It was only after reading some particularly bad
poetry that this young woman was able to mourn her
parents’ respective deaths. Suddenly, she later
reported to a friend, she had hit upon the
realisation it was her who was, in fact, the ghost,
her parents now secure in the world. It was said
that she did not cry upon the realisation, but she
also did not smile. The reports vary.
Not so very long ago a community of people came
together and, after a lengthy and luxurious dinner,
after which the group found their prepared topics
of conversation too incendiary, fetid or dull to
suit the evening, decided to invent Art. During the
protracted debates that followed, according to the
comprehensive minutes of the gathering, Art’s
proportions and dispensations were agreed upon: Art
was to have no place within quotidian daily life or
public policy; it was to be devoid of both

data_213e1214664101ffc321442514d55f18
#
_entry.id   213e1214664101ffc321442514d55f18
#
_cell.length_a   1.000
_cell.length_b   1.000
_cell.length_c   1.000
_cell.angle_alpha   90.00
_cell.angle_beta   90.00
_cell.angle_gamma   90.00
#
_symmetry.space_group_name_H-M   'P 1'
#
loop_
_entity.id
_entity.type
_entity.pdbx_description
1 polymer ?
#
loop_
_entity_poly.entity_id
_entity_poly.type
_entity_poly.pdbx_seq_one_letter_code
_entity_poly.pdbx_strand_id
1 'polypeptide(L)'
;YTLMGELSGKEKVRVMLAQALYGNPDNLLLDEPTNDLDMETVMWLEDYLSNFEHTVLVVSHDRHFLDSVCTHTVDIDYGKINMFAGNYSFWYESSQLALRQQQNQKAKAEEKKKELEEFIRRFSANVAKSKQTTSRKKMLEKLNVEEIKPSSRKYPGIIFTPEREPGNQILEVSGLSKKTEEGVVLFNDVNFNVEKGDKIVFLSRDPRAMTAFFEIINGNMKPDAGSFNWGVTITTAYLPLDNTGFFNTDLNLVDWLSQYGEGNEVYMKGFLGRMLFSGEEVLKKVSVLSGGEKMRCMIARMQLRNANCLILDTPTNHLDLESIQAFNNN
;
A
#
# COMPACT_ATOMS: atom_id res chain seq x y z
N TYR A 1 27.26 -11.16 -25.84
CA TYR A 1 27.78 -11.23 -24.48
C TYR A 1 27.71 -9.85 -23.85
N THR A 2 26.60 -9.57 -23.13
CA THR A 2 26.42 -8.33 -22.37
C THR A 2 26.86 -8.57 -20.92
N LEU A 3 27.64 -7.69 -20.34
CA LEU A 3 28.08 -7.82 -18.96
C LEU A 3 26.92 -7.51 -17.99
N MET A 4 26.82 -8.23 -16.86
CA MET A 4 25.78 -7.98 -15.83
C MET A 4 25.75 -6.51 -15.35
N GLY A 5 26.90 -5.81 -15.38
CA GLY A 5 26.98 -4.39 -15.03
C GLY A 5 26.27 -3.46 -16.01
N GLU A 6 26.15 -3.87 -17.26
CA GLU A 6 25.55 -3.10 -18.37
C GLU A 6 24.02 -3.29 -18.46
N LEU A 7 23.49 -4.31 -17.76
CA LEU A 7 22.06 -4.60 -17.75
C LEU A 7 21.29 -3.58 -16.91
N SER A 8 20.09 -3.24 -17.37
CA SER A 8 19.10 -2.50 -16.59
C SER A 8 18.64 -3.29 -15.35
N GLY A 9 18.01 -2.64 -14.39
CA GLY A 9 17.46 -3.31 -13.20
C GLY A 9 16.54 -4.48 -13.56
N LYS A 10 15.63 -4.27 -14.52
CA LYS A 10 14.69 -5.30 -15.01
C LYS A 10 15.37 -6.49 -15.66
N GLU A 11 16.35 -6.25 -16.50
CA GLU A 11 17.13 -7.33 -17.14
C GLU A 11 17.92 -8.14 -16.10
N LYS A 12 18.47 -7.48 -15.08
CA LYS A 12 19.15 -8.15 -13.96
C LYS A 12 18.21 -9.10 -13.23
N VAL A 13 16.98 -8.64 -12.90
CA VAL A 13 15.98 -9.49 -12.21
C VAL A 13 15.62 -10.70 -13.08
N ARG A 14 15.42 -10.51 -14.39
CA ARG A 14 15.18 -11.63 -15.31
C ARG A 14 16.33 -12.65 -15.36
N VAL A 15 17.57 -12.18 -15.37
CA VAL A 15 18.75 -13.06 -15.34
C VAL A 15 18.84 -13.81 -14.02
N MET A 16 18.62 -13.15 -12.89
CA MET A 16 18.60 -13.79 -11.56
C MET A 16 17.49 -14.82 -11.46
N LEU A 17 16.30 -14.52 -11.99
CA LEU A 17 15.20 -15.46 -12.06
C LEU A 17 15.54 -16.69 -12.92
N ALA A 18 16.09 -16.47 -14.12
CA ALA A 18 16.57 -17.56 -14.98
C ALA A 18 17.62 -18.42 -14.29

educational merit or impetus; it was to arouse
emotion but never too strikingly; and was to be
deemed the final topic of conversation at dinner,
after its natural locutory progenitors science and
politics. Feeling pleased, the group dispersed.
(It is worth perhaps parenthetically noting that
the following morning the host of the party –
nursing a fiercely raging headache – found and read
over the proposal prior to its distribution. After
a while he discovered he disagreed with the entire
document and, throwing into the fire, rewrote it
entirely. Since this was all done in secret and
because his friends are that particular type of
people, he stills receives no credit whatsoever in
the publication of the document.)
Poem after a Line by Michael Symmons Roberts
The dove of peace is sick of being a symbol,
and sick, too, of being sick.
Besides, at the great taxonomy
it was pressured into peace by its brother the crow.
Buko was born in Ghent and grew up there and in England. Buko leads and edits an ‘anonymous writing’ service called Small Stories. Buko loves the third person. Buko is very bad at the guitar.